Effect of bio-cementation on thermal properties of silty sand

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Montana State University - Bozeman, College of Engineering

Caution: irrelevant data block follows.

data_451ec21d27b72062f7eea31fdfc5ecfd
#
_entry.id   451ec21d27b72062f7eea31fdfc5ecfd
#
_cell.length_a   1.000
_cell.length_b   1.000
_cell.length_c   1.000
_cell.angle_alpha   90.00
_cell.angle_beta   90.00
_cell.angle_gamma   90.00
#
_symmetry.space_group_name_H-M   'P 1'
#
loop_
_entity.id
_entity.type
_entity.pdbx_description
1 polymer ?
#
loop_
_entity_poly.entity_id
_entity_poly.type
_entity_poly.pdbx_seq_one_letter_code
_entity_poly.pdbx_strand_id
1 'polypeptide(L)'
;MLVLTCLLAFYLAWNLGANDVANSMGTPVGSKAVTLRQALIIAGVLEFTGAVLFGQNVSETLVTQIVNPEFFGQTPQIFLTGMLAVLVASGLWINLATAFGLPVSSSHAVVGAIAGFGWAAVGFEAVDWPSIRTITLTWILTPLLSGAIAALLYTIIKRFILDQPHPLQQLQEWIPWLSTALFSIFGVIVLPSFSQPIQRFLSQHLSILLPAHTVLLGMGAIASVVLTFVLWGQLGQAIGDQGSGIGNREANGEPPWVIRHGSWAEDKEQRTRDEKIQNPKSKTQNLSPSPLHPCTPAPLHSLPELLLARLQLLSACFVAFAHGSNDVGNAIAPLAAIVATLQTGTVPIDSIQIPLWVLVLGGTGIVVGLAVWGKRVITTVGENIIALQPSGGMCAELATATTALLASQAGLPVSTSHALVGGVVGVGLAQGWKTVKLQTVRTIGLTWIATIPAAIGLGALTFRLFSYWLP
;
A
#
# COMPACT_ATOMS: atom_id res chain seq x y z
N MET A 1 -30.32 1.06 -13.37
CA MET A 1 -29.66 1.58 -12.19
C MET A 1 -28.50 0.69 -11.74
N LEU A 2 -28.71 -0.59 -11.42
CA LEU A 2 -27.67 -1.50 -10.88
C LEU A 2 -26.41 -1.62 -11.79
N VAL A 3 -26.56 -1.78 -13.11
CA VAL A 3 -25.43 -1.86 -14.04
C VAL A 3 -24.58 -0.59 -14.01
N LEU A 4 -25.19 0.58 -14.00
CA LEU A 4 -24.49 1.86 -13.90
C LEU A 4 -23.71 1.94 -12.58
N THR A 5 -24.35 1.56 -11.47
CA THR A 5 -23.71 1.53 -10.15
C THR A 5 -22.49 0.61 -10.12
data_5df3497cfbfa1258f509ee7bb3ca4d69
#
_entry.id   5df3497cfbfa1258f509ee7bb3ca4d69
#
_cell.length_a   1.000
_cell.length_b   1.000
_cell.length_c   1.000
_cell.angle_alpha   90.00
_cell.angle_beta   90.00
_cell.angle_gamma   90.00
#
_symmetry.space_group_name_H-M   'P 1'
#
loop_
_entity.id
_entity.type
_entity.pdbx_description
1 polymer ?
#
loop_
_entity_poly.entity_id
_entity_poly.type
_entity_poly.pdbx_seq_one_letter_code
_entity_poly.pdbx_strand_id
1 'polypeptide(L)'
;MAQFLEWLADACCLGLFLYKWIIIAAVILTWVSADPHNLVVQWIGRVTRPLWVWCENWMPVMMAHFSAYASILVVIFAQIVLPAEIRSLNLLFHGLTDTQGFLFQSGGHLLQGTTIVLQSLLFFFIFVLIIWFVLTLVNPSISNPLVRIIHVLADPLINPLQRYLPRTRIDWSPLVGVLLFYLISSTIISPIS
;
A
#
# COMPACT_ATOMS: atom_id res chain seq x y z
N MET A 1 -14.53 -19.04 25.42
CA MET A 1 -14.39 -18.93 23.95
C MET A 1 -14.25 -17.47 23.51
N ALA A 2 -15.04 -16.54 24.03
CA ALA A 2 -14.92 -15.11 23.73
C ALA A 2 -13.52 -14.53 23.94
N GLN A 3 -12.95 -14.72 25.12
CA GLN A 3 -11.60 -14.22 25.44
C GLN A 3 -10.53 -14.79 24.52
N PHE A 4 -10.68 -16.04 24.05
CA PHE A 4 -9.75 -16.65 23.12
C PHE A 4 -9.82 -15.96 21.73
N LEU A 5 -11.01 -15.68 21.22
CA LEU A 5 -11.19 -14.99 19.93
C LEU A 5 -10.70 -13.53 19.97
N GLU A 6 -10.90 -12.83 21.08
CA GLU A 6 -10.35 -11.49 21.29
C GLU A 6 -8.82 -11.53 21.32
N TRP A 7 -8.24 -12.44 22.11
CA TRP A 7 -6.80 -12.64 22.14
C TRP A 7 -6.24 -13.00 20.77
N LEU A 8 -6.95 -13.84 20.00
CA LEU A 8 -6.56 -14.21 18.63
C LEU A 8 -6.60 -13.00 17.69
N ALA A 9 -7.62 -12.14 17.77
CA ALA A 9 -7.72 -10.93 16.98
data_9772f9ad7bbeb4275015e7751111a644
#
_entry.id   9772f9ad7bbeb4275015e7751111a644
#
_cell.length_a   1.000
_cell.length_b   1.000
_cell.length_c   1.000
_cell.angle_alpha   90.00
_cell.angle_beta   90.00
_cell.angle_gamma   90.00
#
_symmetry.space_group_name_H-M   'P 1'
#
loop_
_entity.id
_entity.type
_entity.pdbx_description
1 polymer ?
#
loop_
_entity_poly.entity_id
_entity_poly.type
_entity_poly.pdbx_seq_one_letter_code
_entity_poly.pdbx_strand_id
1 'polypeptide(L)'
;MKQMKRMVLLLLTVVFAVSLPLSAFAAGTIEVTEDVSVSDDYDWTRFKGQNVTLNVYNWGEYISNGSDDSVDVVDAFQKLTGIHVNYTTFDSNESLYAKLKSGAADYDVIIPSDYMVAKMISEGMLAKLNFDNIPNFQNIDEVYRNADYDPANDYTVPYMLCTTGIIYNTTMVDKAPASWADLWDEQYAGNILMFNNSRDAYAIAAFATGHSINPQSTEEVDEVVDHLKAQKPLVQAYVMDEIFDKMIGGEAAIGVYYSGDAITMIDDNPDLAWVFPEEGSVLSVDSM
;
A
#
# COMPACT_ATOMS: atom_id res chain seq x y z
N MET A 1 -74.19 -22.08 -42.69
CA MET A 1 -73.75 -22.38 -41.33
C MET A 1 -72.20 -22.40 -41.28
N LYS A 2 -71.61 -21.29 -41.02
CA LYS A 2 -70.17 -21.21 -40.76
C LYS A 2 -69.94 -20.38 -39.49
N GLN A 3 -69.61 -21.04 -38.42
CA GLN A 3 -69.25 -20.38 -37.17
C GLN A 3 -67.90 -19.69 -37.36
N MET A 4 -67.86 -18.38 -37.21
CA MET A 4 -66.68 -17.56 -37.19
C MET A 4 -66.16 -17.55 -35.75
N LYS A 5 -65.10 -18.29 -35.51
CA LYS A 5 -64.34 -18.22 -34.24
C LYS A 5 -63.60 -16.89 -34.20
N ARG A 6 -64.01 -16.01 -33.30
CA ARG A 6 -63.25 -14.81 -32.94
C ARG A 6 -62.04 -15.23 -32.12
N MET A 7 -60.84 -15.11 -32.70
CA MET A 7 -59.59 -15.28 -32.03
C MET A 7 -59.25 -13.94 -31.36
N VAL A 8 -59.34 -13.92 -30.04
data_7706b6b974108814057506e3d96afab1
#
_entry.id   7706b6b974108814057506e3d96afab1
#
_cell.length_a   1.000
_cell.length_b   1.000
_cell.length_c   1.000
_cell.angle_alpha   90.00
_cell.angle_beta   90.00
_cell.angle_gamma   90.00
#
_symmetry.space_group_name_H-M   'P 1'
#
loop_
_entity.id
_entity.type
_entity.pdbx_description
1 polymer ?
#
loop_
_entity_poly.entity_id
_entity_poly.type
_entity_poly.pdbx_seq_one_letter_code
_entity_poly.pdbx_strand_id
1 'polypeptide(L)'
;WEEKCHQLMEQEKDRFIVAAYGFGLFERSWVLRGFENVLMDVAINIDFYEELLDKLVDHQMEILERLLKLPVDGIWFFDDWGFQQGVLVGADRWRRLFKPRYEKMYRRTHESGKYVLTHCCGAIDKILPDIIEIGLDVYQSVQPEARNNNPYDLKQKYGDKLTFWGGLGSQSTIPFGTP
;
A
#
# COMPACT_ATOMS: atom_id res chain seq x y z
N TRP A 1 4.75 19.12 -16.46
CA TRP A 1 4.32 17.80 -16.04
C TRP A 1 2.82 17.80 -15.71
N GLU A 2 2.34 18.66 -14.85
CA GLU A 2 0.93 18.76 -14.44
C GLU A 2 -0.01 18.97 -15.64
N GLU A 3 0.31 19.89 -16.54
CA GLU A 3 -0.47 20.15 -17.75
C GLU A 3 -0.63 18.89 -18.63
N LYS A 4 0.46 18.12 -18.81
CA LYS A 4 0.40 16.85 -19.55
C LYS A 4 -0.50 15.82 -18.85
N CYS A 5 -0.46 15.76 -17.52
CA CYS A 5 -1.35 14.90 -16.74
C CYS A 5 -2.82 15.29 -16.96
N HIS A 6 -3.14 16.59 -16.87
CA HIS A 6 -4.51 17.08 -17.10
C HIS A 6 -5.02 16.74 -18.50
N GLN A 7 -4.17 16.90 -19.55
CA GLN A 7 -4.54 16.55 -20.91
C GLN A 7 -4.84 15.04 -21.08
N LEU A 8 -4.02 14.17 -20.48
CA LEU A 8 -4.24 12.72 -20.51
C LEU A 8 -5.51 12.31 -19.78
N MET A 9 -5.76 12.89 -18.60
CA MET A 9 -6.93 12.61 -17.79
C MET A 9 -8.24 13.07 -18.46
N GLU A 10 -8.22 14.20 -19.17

In recent years, there has been an increasing interest in the use of biological technologies in geotechnical engineering to improve thermal properties of geomaterials. Urea hydrolysis is a chemical reaction which can generate favorable conditions that result in the precipitation of calcium carbonate. Certain microbes or plant sources produce the urease enzyme which catalyzes the hydrolysis of urea to form carbonate (CaCO 3) to bond soil particles. Cementation located between the grain particles acts as a highly conductive heat transfer path by increasing the contact area between the sand particles. In this thesis, the applicability of bio-cementation via microbially induced calcite precipitation (MICP) on silty sand specimens with different fines contents of 0%, 5%, and 15% were investigated. MICP promoting fluids were injected into sand-filled columns and the resulting calcium conversion was measured. At the end of the injections, the MICP treated specimens were tested for cementation uniformity. The amount of precipitated CaCO 3 gradually decreased as the distance from the injection ports increases. The observed bio-cementation distribution could be attributed to the filtration of bacterial cells through the soil particles. The resulting effect of filtration on CaCO 3 distribution was observed to be more prominent for silty sands, presumably due to the presence of fine grains. Thermal conductivity measurements were assessed after each pulse during the MICP treatment using a TR-3 sensor. Under the saturated and untreated conditions, thermal conductivity increased with increasing fines content. In addition, MICP treatment can increase the thermal conductivity of saturated silty sands with the increasing number of treatment pulses. An increase of about 18% in thermal conductivity of the soil was achieved at an average CaCO 3 content of 10.7% presumably due to the formation of calcium carbonate bridges binding the soil grains together. The results presented herein suggests that MICP treatment can be a viable option to increase the thermal conductivity of soils in the range of fines content studied here (less than 15%). The findings of this research could be used to improve the efficiency of geothermal boreholes and other energy geo-structures using MICP by improving thermal conductivity of dry and partially saturated soil.




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